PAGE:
Delayed cancer screenings: The ‘ripple effect’

According to Dr. Ronald Tang, an oncologist and medical director with the Dorothy Leavy Cancer Center at Dignity Health Northridge Hospital, there has been an unprecedented increase in morbidity from cancer in stage IV patients due to a decrease and lack of early detection practices.

Many patients neglected early symptoms and were upstaged to more advanced cancers that required chemotherapy instead of minor curative surgery.

Mammograms, colonoscopies, pap smears and low-dose CT scan screenings for lung cancer all decreased during the pandemic by 80% during its height.

Racial and ethnic minority groups with low incomes, when their access to medical services decreased at the beginning of the pandemic, showed even steeper declines in screening and thus led to more cancer morbidity, Tang said.

“Since 1990, overall cancer death rate had decreased annually until the pandemic when there was an uptick of 8 percent to 10 percent. Gastroenterologists have seen more advanced colon cancers, urologists have seen more advanced prostate cancers and gynecologists have seen more advanced ovarian, endometrial and cervical cancers across the board,” Tang said.

Tang said the deficit in cancer screening has put a financial strain on the U.S. healthcare system.

Delay diagnoses is estimated to increase cancer spending by $20 to 30 million dollars.

“There is also an emotional toll on the patient and the families including the healthcare providers,” Tang said. “It completely breaks my heart when I have to tell a patient (they have) stage IV terminal cancer and thus there is no chance of cure. If (they) had only been screened six to eight months earlier or had been seen even through a telemedicine follow up, their cancer could be treated and cured.”

Because of a drop in screenings, patients subjected themselves to higher-risk surgeries and suffered from side effects from nausea, vomiting, hair loss, fatigue and appetite loss due to the toxicities of chemotherapy.

“This deficit in screening during the past two to three years … will have a ripple effect that could continue to affect cancer care in America for the next five to six,” Tang said. “Hope is not lost, however, if we can shrink the screening deficit. We can reverse the trend in hopefully two to three years.”

Diabetes in a COVID-19 world

Then there is diabetes and high blood pressure.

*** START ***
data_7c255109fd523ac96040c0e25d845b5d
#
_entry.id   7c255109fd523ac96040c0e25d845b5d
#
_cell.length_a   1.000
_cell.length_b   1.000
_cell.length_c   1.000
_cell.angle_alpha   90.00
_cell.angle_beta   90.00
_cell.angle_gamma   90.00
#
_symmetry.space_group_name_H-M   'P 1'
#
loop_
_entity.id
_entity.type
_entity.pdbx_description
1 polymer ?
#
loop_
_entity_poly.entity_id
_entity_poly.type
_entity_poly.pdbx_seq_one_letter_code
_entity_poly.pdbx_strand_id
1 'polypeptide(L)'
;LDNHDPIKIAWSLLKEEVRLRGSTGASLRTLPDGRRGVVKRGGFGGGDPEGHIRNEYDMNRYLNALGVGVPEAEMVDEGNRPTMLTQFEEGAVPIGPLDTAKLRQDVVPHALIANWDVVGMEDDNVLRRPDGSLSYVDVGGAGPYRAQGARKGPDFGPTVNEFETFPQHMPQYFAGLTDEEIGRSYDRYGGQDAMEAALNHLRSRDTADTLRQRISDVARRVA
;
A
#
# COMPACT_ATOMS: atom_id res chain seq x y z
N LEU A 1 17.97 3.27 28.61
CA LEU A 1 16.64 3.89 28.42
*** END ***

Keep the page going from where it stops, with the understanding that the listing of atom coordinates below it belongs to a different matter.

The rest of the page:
Medical experts agree they are silent killers.

Blood sugar can be at dangerous levels for weeks and blood pressure dangerously high without their effects being physically noticed. But with regular checkups, red flags could pop up.

Prevention and catching conditions early are key.

According to the Centers for Disease Control and Prevention, more than 37 million Americans have diabetes and face its potential devastating consequences.

The disease is growing at its own high rate in the United States, according to the American Diabetes Association. Add on the pandemic and financial hardships due to job loss and potential health insurance issues, and that leads to another set of challenges.

Paying rent and buying healthy food and much-needed medications can become a juggling act.

At Dignity Health Northridge Family Medicine, Sheryl Rosenberg Thouin, a registered dietician nutritionist who specializes in diabetes, has seen the after-effects off sedentary adults working remote all day from home and inactive school-aged children eating processed foods.

Those bad habits can lead to obesity and eventually diabetes, doctors say.

“When you think about the U.S. being so hard hit with COVID, …. we are also a nation of obese individuals with pre-existing conditions who tend not to exercise and eat ultra-processed food more so than many other similarly developed countries,” Thouin said.

Thouin sees more young, obese children with type 2 diabetes coming through her clinic.

Normally, type 2 diabetes is an adult condition.

“For years you would rarely see type 2 diabetes in school-aged children,” she said. “Type 2 means you have an insensitivity to your own insulin and it happens because of obesity. It’s genetic and obesity can bring it on. Prior to COVID, kids were eating sugary cereals, fast foods, not getting physical activity or exercise, but the pandemic made the situation even worse. Today many children are living the lifestyle of an overweight adult who is a couch potato at the end of the work day.”

Thouin points to a number of factors contributing to childhood obesity, from genetics to  sedentary time on video screens.

“You put the pandemic on top of it, it’s fast food, it’s comfort food, it’s cheap foods and especially for low-income families who have to go to work and their child is at home maybe being watched by another sibling but there are no rules at home, you can eat what you want, you can watch TV,” Thouin said. “So, that has made it worse and with a customary diet marginal in vegetables, fruit, lots of processed foods and limited physical activity and genetics for type 2 diabetes that’s quite a powerful combination. It was bad before … and now it’s even worse.”

Still, Thouin sees 2022 looking more hopeful.

Health care experts are savvier in treating COVID, vaccines and boosters are playing an important role and she can bring patients into the clinic and protect them by taking precautions. She can also visit them through telehealth and see exactly what foods are in their cabinets and refrigerators.

“It’s all something that is manageable by paying attention to taking medications you need to be taking, trying to eat the type of foods that keep your blood sugar in a good range,” Thouin said, adding that those with food insecurities are especially challenged. “You have to balance food shortages with obtaining sufficient calories even though those calories may not be the best.”

Diabetes is among the number the many factors requiring kidney dialysis, according to Carolyn Lemos-Urquidez, president of the nonprofit San Fernando-based Kidneys Quest Foundation Inc.